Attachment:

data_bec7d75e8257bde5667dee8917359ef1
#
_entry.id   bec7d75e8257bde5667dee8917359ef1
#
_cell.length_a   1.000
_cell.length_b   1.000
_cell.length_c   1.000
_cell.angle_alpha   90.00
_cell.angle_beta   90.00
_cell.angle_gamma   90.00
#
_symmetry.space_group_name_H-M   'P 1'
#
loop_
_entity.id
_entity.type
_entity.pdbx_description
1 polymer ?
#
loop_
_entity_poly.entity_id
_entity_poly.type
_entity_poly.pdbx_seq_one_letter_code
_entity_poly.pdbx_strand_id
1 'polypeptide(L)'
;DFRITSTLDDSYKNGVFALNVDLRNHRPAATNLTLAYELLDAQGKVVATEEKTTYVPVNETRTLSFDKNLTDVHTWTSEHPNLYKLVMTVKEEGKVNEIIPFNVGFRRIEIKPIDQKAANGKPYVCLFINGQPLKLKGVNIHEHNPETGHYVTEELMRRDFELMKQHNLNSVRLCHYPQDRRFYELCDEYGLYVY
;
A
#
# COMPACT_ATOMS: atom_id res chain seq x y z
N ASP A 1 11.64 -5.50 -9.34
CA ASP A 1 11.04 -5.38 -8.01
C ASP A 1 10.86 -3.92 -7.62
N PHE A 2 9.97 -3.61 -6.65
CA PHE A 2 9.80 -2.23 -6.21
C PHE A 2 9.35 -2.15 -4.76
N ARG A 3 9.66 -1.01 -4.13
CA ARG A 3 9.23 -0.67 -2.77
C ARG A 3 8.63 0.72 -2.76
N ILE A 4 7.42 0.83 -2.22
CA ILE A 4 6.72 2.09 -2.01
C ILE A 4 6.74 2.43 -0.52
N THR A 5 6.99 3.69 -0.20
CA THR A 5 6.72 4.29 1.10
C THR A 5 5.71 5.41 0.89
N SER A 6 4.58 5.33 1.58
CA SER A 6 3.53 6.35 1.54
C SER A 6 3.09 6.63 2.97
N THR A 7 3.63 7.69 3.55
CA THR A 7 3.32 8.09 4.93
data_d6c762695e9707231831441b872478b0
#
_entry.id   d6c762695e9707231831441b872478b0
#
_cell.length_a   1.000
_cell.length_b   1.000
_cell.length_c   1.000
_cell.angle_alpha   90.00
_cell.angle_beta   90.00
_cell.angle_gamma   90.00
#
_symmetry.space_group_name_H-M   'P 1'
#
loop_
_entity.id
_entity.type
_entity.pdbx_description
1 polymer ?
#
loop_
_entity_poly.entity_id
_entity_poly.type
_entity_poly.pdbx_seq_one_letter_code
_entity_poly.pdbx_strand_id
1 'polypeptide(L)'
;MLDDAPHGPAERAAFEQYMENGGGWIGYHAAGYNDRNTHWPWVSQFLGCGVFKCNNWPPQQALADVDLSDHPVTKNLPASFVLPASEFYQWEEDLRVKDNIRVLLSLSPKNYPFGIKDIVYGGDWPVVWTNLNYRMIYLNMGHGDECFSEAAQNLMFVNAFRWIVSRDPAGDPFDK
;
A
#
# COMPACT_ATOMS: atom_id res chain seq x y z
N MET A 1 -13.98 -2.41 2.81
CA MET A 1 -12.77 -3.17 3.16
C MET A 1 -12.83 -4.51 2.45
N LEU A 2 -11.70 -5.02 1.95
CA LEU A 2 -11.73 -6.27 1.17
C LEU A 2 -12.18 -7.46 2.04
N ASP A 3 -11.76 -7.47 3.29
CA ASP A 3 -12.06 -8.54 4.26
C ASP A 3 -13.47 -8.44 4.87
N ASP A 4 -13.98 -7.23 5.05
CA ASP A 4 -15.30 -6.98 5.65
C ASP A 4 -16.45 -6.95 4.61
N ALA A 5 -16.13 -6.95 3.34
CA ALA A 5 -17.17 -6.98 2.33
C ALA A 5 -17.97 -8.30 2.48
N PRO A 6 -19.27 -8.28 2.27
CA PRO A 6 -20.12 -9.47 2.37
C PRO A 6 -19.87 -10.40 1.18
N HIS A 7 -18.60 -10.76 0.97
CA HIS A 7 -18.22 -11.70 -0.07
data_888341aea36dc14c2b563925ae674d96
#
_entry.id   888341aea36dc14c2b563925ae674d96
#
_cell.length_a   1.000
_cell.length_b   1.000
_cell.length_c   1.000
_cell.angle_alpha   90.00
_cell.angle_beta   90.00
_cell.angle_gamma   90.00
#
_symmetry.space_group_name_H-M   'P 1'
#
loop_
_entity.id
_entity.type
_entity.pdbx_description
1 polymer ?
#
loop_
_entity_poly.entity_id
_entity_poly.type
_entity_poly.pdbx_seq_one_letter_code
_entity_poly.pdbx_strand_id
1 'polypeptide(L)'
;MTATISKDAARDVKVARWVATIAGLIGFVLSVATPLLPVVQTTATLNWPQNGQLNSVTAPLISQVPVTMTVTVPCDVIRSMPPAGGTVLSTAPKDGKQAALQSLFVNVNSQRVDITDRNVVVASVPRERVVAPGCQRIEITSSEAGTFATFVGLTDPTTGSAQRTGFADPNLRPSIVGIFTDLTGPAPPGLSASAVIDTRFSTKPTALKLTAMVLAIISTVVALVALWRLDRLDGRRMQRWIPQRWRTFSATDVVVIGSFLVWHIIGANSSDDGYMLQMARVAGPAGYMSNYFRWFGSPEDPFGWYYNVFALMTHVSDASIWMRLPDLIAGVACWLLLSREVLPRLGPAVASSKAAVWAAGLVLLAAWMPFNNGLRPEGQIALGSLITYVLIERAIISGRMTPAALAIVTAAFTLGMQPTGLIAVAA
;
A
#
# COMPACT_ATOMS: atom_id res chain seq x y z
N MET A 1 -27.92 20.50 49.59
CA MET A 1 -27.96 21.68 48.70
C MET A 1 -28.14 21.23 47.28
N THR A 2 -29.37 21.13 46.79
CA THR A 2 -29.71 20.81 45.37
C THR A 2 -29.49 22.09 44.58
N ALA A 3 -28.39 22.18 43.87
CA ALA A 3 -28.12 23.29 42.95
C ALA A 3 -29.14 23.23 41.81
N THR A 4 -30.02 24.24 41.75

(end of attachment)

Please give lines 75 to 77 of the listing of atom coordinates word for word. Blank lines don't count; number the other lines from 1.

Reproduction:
1 'polypeptide(L)'
;MLDDAPHGPAERAAFEQYMENGGGWIGYHAAGYNDRNTHWPWVSQFLGCGVFKCNNWPPQQALADVDLSDHPVTKNLPASFVLPASEFYQWEEDLRVKDNIRVLLSLSPKNYPFGIKDIVYGGDWPVVWTNLNYRMIYLNMGHGDECFSEAAQNLMFVNAFRWIVSRDPAGDPFDK
;